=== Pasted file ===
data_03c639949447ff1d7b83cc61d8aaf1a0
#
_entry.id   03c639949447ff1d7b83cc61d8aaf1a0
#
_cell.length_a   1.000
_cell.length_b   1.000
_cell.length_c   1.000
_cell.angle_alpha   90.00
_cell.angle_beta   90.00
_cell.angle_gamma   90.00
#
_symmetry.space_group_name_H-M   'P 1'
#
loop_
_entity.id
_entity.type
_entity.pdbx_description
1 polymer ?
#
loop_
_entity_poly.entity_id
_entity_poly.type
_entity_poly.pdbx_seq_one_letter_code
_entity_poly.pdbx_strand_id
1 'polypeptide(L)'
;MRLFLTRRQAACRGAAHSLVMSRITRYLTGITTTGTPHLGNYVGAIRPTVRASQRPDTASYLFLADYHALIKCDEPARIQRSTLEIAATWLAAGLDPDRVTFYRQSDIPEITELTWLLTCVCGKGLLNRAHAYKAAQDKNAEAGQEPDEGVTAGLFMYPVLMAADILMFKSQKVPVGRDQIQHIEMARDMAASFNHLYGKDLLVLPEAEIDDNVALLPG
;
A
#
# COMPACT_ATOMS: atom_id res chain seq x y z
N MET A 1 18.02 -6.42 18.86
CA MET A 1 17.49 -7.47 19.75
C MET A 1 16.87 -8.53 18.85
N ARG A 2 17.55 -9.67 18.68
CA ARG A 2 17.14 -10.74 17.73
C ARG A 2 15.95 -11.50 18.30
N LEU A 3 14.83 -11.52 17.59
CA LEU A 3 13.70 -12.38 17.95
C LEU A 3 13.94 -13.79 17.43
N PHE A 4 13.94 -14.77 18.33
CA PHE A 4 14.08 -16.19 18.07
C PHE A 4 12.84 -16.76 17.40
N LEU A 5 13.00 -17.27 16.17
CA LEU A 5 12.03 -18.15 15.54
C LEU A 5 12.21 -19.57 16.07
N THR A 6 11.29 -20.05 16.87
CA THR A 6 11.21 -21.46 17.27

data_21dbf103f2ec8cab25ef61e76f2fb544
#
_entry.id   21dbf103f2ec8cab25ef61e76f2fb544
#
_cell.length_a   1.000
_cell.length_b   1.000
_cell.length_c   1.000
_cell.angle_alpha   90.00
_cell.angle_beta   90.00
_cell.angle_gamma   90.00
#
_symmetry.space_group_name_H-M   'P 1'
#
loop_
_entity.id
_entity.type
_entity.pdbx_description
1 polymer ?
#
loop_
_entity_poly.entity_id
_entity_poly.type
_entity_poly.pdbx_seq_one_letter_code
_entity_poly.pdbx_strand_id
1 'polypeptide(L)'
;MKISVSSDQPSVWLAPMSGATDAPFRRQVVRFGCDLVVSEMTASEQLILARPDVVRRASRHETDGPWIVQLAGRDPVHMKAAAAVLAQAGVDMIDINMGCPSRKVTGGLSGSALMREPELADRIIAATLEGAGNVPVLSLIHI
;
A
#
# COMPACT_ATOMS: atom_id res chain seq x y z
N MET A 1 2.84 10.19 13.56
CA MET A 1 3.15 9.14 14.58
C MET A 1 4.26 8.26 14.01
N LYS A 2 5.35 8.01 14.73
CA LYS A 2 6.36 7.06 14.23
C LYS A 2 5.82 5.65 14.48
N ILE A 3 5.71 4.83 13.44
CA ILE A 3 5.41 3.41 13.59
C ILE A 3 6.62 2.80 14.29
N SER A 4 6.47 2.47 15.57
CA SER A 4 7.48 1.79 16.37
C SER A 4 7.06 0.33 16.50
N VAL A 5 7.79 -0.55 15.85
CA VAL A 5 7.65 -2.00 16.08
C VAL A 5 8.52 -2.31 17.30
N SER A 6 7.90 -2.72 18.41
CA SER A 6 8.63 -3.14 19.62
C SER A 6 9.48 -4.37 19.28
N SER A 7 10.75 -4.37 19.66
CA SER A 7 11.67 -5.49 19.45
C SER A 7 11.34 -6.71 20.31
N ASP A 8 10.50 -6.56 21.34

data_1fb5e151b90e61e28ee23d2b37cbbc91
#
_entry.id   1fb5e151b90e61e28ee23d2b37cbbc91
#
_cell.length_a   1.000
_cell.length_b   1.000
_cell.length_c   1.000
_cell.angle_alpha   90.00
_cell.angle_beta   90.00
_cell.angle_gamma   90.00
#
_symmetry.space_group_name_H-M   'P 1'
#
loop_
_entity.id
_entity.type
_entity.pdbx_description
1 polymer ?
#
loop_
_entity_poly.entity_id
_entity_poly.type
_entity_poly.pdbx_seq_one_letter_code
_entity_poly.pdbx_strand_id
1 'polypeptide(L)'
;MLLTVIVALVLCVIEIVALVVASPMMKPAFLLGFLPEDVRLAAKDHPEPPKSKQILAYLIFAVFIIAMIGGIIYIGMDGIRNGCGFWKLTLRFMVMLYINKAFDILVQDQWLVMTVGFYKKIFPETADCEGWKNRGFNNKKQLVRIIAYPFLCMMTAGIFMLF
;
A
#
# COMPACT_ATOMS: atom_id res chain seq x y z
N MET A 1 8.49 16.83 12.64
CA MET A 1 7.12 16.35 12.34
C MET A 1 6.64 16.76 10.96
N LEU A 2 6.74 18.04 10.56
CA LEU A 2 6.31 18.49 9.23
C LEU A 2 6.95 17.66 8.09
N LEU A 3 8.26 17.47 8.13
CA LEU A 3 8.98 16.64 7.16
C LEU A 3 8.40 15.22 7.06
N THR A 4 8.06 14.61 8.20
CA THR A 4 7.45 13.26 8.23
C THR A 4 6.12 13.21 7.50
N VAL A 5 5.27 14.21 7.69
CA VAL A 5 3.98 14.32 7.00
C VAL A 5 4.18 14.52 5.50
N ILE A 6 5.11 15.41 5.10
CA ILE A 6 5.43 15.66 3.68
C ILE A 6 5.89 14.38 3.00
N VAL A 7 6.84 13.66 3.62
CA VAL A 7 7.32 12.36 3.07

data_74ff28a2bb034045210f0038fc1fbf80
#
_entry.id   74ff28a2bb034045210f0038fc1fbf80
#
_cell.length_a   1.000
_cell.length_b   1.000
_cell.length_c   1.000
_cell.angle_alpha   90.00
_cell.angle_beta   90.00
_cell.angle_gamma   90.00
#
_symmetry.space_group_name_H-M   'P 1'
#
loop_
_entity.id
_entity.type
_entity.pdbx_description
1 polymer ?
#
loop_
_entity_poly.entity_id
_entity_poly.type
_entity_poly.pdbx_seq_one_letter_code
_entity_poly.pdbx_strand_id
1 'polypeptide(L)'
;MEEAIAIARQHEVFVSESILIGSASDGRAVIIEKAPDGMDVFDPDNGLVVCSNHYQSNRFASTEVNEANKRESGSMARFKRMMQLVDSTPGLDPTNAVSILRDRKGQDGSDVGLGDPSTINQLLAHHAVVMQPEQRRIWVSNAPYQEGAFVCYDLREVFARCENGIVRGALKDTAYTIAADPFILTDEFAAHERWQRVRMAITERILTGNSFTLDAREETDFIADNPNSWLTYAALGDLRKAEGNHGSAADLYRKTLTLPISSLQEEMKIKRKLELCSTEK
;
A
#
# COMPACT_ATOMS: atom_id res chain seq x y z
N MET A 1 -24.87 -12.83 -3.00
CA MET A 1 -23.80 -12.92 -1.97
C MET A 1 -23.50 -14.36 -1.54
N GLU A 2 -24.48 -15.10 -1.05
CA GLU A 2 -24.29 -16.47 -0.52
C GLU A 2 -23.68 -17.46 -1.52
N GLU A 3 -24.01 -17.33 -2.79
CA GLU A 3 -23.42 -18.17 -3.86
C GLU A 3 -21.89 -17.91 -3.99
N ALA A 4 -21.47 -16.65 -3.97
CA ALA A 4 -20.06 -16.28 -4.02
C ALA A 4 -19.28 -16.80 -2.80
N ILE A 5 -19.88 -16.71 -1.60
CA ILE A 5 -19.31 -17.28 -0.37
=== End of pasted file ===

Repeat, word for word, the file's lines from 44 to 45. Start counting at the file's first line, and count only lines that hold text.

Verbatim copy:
CA LEU A 5 12.03 -18.15 15.54
C LEU A 5 12.21 -19.57 16.07